Finance Minister Kemi Adeosun Friday claimed that some vested interests were blackmailing her over her recent suspension of the Director General of the Securities and Exchange Commission (SEC) Mounir Gwarzo, and the setting up of the Administrative Panel of Inquiry instituted against him.
She did not name the alleged blackmailers but vowed to resist them.
The minister spoke to reporters in Abuja in response to media reports suggesting that Gwarzo’s suspension was on account of “his refusal to stop the forensic audit of Oando Plc.”
She said it was “this threat of blackmail that strengthened my resolve to suspend Mr. Gwarzo and allow the Administrative Panel of Inquiry to proceed with its probe.”
Gwarzo, according to the minister, “personally delivered the memo using SEC staff seconded to the office of the Minister, in breach of normal procedures for the receipt of mail. The copy of the memo in my possession was delivered with a message that any action against Mr. Gwarzo would result in same being leaked to the press.”
She added: “Gwarzo’s suspension is in line with the Public Service Rules (PSRs), to allow for an unhindered investigation of serious allegations of financial impropriety against him.
“Some of the allegations with documented evidence include the awards of contracts to companies related to him and members of his family.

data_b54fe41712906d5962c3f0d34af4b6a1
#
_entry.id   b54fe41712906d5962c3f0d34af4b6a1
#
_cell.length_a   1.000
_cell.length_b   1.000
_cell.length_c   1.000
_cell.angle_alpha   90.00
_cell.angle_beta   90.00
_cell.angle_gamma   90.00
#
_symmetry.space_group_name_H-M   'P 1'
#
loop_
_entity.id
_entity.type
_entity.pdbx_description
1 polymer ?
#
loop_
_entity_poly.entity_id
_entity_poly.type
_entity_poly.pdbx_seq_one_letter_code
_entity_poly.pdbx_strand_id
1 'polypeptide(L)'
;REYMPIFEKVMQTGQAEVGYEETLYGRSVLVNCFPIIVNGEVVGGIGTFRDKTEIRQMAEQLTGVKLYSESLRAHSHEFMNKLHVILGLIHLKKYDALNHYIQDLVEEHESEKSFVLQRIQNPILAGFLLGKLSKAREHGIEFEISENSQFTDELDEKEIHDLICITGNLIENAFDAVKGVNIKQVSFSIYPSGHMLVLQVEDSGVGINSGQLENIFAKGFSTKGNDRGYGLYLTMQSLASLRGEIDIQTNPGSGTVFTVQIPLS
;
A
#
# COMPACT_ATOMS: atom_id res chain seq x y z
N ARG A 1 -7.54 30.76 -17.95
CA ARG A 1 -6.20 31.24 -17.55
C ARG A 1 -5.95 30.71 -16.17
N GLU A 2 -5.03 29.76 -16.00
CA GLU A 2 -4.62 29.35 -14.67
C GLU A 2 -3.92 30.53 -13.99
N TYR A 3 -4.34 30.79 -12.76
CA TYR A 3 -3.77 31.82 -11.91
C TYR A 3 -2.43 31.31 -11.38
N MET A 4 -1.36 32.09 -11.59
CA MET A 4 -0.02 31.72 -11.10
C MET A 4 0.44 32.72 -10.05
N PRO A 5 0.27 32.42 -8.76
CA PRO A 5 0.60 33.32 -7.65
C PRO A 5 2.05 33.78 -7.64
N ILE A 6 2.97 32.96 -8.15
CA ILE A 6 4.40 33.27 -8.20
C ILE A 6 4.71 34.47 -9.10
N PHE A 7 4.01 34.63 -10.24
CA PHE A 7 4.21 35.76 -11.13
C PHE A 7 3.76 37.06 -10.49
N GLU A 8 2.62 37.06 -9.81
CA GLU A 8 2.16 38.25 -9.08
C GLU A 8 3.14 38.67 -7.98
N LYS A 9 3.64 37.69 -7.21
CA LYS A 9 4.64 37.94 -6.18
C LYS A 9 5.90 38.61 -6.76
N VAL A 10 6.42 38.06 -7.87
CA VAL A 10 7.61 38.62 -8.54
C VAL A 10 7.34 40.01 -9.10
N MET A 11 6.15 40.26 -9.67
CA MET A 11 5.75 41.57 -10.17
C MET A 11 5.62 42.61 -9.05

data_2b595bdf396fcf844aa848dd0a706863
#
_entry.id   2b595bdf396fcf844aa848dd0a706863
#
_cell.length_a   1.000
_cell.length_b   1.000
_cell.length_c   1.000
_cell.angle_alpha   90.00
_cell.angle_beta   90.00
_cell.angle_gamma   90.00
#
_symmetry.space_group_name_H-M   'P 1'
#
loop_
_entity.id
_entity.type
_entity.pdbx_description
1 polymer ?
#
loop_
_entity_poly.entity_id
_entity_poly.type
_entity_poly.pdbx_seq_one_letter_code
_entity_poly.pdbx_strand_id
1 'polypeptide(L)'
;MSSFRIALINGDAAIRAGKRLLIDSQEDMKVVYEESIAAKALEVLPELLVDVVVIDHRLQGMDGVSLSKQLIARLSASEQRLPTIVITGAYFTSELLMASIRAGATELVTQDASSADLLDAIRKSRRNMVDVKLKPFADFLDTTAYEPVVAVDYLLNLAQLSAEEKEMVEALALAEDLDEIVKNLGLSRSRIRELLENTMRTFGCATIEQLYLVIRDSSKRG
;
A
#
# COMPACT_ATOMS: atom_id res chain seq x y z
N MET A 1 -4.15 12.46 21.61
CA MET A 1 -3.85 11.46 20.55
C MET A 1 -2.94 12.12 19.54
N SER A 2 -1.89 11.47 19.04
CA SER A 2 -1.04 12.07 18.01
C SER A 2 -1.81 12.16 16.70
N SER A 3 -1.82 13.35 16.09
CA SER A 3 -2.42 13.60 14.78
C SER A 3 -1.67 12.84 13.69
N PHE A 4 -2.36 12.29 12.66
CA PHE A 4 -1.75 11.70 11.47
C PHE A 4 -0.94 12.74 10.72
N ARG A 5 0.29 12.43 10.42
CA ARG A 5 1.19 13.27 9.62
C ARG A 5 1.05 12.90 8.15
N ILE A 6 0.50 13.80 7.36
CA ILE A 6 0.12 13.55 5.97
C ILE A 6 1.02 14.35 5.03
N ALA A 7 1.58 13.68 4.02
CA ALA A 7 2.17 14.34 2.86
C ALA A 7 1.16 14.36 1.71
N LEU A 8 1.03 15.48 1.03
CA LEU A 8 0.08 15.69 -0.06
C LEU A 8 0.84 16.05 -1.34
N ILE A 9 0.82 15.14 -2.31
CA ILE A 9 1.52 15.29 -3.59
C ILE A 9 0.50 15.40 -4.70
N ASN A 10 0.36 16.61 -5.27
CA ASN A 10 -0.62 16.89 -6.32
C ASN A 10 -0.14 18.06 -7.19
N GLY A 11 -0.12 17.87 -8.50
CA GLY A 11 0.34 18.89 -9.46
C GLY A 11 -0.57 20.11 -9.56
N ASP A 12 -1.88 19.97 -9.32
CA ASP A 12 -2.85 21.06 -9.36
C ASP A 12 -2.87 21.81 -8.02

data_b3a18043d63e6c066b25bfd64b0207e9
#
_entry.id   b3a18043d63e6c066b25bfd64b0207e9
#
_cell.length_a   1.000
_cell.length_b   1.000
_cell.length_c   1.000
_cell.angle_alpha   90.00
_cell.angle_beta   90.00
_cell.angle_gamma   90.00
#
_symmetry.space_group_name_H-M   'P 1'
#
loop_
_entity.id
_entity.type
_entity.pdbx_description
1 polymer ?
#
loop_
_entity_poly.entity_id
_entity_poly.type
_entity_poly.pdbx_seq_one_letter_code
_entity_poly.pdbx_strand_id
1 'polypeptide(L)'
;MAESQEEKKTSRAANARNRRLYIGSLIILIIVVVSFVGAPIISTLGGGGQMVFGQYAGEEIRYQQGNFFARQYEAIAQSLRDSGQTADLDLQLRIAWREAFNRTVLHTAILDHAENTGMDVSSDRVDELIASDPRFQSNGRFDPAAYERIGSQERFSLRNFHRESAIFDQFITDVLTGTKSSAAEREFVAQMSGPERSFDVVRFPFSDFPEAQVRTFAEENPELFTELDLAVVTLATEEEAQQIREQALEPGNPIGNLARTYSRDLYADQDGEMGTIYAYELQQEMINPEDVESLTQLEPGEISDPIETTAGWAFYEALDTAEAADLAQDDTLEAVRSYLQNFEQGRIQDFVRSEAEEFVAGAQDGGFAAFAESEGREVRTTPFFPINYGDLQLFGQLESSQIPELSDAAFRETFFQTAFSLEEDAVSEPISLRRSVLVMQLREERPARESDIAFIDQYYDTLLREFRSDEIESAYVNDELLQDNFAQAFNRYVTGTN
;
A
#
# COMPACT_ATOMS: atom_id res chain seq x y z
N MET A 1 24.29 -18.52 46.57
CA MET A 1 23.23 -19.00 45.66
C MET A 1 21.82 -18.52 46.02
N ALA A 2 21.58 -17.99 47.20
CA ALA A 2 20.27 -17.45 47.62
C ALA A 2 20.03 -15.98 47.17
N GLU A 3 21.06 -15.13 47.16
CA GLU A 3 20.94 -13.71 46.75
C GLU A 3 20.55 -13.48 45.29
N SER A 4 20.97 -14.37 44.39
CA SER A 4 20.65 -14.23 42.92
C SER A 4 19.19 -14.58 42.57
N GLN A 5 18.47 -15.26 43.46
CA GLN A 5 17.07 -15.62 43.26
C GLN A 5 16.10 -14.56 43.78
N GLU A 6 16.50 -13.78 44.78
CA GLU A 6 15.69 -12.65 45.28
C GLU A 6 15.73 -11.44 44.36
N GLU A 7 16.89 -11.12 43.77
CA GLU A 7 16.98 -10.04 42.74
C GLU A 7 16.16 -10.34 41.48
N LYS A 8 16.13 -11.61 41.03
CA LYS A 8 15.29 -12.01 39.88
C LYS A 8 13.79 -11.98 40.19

“Based on the evidence from that further work and creditable reports that documents were being unlawfully removed from SEC, as well as consultations with the Economic and Financial Crimes Commission (EFCC), the decision was taken to suspend Mr. Gwarzo.”
Adeosun dismissed as false, insinuation that she issued an “instruction to discontinue with the Oando case,” saying “this can be corroborated by the other parties at that meeting and by subsequent events.”
She said: “Gwarzo was queried on the 3rd of November 2017 and he responded on the 7th and based on that response I asked for more investigations to be done because he gave some responses to some issues that were unsatisfactory so we asked for further investigation to get certain facts from the CAC, and banks based on the evidence.
“It became clear that we would need to conduct an API and therefore the laws of the Public Service say he has to be suspended.
“Now his responses to the query of the 3rd were raised with him on Monday where he was asked to clarify matters. He was reminded that he said this, but we have evidence to another effect and it became very clear from the inadequacies of his response that he would be suspended.”
On the Oando issue, the minister said: “he was never directed to stop his investigation into Oando.
“In fact as I have said earlier on in my statement, in October when the original suspension of Oando took place, we had a group meeting with the leadership of the SEC not just Mr. Gwarzo but all of his team, and they presented very clear evidence that Oando had a case to answer, and we were satisfied with that and we made our position clear.”
On investors’ confidence in the capital market, the finance minister argued that “shareholders have nothing to fear. I earned my leaving all my life from the capital market up until I entered public service; I was a capital market operator. The capital market runs on confidence and transparency it’s a very important market, the SEC is not an individual it is an institution and a very important one which must be upheld.”